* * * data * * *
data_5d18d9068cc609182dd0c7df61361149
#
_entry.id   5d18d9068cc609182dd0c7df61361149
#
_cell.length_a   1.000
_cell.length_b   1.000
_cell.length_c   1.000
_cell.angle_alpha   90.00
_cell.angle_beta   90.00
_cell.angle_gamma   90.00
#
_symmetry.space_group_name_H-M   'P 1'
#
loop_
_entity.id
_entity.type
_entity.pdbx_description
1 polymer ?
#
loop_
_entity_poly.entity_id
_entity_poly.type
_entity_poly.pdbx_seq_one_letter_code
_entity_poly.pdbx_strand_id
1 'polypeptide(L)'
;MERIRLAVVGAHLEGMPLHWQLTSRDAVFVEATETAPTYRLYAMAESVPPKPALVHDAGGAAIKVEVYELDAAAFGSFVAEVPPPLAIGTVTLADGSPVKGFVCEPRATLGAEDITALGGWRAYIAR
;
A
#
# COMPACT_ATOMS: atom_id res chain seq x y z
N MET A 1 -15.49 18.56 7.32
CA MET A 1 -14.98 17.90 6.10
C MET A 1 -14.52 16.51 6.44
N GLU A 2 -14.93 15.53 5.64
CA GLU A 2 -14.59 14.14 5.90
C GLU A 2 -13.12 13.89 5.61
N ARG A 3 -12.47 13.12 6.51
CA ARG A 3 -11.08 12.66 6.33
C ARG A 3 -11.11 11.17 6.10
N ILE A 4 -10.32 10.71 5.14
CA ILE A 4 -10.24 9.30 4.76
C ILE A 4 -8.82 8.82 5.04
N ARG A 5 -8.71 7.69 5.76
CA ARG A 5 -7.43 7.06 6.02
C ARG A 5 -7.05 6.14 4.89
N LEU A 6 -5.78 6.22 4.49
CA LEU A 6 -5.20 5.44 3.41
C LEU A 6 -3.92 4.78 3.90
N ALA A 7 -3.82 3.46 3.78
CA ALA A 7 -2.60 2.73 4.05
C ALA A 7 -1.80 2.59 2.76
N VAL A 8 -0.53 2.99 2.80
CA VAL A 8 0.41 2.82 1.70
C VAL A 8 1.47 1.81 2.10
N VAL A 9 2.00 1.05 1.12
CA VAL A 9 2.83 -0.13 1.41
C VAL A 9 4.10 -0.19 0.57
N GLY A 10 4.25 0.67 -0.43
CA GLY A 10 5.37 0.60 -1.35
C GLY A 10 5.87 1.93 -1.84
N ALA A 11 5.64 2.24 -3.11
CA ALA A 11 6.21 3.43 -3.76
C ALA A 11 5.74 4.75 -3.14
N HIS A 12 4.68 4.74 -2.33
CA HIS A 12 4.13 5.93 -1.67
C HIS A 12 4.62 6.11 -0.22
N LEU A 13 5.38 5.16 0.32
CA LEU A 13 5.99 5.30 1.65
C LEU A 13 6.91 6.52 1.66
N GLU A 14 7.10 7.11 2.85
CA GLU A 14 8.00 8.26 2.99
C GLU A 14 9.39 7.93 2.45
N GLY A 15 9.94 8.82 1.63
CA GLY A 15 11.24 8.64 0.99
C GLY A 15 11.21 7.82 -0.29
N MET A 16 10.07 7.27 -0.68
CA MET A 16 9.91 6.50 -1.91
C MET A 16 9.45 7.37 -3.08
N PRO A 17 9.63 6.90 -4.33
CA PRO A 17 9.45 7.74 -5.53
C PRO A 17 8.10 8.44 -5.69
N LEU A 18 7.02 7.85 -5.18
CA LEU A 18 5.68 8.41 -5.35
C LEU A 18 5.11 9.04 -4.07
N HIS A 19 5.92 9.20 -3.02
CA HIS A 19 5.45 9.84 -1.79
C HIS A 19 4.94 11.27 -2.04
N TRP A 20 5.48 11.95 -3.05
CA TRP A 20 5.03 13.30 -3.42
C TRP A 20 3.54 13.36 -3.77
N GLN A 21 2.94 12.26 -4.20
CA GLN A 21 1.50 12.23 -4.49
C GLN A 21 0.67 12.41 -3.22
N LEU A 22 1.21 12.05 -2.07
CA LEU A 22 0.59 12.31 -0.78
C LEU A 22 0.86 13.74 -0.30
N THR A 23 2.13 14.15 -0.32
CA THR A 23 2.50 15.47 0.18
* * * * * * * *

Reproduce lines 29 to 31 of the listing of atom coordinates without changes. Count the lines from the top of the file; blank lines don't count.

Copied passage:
#
# COMPACT_ATOMS: atom_id res chain seq x y z
N MET A 1 -15.49 18.56 7.32